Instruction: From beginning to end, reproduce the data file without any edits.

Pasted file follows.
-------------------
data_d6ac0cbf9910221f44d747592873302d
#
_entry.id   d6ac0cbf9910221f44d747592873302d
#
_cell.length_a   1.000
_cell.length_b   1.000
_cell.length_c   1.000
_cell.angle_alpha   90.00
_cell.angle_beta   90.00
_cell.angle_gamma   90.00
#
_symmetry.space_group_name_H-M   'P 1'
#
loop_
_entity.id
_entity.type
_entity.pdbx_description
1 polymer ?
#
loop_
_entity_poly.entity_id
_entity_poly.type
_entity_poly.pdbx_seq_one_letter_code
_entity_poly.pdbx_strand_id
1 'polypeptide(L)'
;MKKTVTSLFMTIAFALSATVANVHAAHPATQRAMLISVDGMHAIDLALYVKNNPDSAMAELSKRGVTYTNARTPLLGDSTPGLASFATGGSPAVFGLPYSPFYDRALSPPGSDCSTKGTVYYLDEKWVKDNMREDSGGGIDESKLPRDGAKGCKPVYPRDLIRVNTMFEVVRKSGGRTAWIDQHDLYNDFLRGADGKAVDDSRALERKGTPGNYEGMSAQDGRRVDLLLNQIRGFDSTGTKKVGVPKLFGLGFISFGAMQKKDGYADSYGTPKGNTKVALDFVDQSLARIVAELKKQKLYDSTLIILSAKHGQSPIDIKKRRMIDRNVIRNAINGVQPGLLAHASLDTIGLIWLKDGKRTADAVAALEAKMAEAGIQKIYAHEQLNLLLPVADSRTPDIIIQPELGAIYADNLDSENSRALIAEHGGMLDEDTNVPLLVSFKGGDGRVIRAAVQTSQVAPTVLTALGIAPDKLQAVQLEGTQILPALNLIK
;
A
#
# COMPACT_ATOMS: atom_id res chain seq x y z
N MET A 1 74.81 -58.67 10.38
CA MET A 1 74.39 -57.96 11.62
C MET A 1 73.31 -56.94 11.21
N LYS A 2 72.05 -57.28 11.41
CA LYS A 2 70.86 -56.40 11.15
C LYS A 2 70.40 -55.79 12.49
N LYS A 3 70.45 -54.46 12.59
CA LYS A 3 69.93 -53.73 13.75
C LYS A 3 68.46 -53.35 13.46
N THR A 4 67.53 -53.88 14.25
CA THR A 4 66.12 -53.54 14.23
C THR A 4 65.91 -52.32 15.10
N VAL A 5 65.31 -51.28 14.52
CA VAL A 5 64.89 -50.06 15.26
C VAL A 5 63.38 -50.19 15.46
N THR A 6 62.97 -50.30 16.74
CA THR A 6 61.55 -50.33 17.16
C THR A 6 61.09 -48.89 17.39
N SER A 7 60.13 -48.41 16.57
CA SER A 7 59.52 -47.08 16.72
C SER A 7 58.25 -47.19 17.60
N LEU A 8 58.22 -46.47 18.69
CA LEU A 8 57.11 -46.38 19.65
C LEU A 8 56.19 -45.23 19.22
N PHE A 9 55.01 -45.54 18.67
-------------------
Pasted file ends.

data_d6ac0cbf9910221f44d747592873302d
#
_entry.id   d6ac0cbf9910221f44d747592873302d
#
_cell.length_a   1.000
_cell.length_b   1.000
_cell.length_c   1.000
_cell.angle_alpha   90.00
_cell.angle_beta   90.00
_cell.angle_gamma   90.00
#
_symmetry.space_group_name_H-M   'P 1'
#
loop_
_entity.id
_entity.type
_entity.pdbx_description
1 polymer ?
#
loop_
_entity_poly.entity_id
_entity_poly.type
_entity_poly.pdbx_seq_one_letter_code
_entity_poly.pdbx_strand_id
1 'polypeptide(L)'
;MKKTVTSLFMTIAFALSATVANVHAAHPATQRAMLISVDGMHAIDLALYVKNNPDSAMAELSKRGVTYTNARTPLLGDSTPGLASFATGGSPAVFGLPYSPFYDRALSPPGSDCSTKGTVYYLDEKWVKDNMREDSGGGIDESKLPRDGAKGCKPVYPRDLIRVNTMFEVVRKSGGRTAWIDQHDLYNDFLRGADGKAVDDSRALERKGTPGNYEGMSAQDGRRVDLLLNQIRGFDSTGTKKVGVPKLFGLGFISFGAMQKKDGYADSYGTPKGNTKVALDFVDQSLARIVAELKKQKLYDSTLIILSAKHGQSPIDIKKRRMIDRNVIRNAINGVQPGLLAHASLDTIGLIWLKDGKRTADAVAALEAKMAEAGIQKIYAHEQLNLLLPVADSRTPDIIIQPELGAIYADNLDSENSRALIAEHGGMLDEDTNVPLLVSFKGGDGRVIRAAVQTSQVAPTVLTALGIAPDKLQAVQLEGTQILPALNLIK
;
A
#
# COMPACT_ATOMS: atom_id res chain seq x y z
N MET A 1 74.81 -58.67 10.38
CA MET A 1 74.39 -57.96 11.62
C MET A 1 73.31 -56.94 11.21
N LYS A 2 72.05 -57.28 11.41
CA LYS A 2 70.86 -56.40 11.15
C LYS A 2 70.40 -55.79 12.49
N LYS A 3 70.45 -54.46 12.59
CA LYS A 3 69.93 -53.73 13.75
C LYS A 3 68.46 -53.35 13.46
N THR A 4 67.53 -53.88 14.25
CA THR A 4 66.12 -53.54 14.23
C THR A 4 65.91 -52.32 15.10
N VAL A 5 65.31 -51.28 14.52
CA VAL A 5 64.89 -50.06 15.26
C VAL A 5 63.38 -50.19 15.46
N THR A 6 62.97 -50.30 16.74
CA THR A 6 61.55 -50.33 17.16
C THR A 6 61.09 -48.89 17.39
N SER A 7 60.13 -48.41 16.57
CA SER A 7 59.52 -47.08 16.72
C SER A 7 58.25 -47.19 17.60
N LEU A 8 58.22 -46.47 18.69
CA LEU A 8 57.11 -46.38 19.65
C LEU A 8 56.19 -45.23 19.22
N PHE A 9 55.01 -45.54 18.67